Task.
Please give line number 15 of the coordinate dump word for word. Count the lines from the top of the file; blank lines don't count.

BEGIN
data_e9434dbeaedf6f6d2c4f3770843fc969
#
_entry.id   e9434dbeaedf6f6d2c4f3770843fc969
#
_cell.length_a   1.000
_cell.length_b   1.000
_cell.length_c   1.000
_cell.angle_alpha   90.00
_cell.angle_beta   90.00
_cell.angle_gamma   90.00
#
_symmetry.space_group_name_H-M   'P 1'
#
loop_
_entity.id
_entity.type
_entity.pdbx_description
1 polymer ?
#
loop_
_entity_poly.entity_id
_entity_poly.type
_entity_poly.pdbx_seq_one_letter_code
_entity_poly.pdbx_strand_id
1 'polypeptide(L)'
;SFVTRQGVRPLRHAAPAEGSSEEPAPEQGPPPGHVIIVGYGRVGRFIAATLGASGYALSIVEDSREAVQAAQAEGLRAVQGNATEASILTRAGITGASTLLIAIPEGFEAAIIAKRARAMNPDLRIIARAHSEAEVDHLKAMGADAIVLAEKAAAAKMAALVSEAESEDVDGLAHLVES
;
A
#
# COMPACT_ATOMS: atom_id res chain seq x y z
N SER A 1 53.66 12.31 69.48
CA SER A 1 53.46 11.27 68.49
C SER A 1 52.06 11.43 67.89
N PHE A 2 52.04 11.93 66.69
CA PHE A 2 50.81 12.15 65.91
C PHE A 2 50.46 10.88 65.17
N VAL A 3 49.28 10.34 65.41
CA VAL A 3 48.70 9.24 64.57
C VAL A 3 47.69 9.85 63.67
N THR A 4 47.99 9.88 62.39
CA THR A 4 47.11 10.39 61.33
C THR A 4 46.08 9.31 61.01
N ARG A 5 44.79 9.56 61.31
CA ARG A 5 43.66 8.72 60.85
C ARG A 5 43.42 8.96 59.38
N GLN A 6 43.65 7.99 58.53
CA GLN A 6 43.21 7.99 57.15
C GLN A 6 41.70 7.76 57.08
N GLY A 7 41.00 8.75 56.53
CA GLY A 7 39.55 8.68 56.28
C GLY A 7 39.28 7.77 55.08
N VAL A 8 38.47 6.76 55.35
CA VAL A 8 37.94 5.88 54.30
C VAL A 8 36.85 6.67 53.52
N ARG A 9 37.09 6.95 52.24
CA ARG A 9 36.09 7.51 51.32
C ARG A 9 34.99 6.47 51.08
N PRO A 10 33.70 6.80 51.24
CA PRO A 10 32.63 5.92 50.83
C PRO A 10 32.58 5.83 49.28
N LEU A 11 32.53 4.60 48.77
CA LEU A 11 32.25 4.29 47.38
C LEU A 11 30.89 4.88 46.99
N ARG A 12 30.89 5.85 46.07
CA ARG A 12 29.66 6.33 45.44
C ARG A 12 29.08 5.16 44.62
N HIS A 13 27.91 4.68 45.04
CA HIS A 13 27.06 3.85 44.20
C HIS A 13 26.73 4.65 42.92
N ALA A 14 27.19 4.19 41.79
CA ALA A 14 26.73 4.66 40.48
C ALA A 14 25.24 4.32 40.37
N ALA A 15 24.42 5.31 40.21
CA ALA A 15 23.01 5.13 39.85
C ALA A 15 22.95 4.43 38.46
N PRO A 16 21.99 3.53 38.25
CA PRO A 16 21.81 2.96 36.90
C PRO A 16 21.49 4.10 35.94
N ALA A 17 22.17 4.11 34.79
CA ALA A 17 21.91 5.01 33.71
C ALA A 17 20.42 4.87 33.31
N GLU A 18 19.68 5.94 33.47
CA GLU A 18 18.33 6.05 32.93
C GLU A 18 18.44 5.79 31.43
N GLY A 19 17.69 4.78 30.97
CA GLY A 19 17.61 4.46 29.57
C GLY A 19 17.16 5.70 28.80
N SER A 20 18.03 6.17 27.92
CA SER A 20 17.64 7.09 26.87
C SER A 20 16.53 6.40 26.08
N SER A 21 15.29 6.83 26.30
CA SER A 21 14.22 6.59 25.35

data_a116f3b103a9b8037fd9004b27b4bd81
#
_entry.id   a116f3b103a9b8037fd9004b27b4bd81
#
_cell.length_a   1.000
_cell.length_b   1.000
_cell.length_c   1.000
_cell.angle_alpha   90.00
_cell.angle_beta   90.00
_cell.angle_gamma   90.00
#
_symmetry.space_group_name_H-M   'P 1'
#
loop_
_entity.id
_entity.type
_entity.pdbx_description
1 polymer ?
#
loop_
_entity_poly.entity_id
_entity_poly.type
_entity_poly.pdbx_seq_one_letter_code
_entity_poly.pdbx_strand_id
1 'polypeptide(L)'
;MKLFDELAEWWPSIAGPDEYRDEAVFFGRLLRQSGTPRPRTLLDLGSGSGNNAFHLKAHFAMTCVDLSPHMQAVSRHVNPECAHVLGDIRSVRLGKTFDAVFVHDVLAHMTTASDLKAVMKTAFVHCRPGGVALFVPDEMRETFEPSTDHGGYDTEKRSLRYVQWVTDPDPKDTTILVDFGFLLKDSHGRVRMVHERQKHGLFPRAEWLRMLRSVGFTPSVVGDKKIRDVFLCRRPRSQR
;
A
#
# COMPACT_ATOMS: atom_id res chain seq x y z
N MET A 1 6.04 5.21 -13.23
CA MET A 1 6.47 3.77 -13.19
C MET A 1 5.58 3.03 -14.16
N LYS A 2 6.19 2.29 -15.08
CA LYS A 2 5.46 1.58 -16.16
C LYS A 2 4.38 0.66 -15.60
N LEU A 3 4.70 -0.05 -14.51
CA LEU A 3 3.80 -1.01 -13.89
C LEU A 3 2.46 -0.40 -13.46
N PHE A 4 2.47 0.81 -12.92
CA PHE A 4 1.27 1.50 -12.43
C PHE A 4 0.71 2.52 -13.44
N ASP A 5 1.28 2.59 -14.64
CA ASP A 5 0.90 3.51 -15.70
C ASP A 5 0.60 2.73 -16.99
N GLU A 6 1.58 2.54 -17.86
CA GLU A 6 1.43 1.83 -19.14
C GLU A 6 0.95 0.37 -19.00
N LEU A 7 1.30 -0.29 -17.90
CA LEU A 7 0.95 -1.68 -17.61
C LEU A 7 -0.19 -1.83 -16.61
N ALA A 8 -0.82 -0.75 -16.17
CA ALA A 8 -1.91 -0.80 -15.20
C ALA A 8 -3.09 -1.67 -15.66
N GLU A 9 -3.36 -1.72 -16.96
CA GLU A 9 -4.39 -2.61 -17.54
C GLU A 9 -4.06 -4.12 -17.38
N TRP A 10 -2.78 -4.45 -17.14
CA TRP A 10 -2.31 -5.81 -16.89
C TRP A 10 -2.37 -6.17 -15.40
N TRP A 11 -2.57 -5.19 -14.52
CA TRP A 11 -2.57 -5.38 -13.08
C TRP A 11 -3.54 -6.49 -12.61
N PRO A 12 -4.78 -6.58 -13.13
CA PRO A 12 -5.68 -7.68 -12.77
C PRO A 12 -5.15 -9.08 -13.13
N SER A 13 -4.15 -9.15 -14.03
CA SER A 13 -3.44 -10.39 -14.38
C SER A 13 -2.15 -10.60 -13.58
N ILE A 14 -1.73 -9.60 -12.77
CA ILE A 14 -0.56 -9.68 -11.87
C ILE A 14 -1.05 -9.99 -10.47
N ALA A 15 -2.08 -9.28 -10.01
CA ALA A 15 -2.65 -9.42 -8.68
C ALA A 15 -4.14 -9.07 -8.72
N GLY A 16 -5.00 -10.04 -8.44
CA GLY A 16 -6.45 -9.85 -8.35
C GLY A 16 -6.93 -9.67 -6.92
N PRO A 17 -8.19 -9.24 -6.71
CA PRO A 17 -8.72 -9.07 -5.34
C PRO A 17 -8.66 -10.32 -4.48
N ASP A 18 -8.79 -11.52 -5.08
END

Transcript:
_entity.id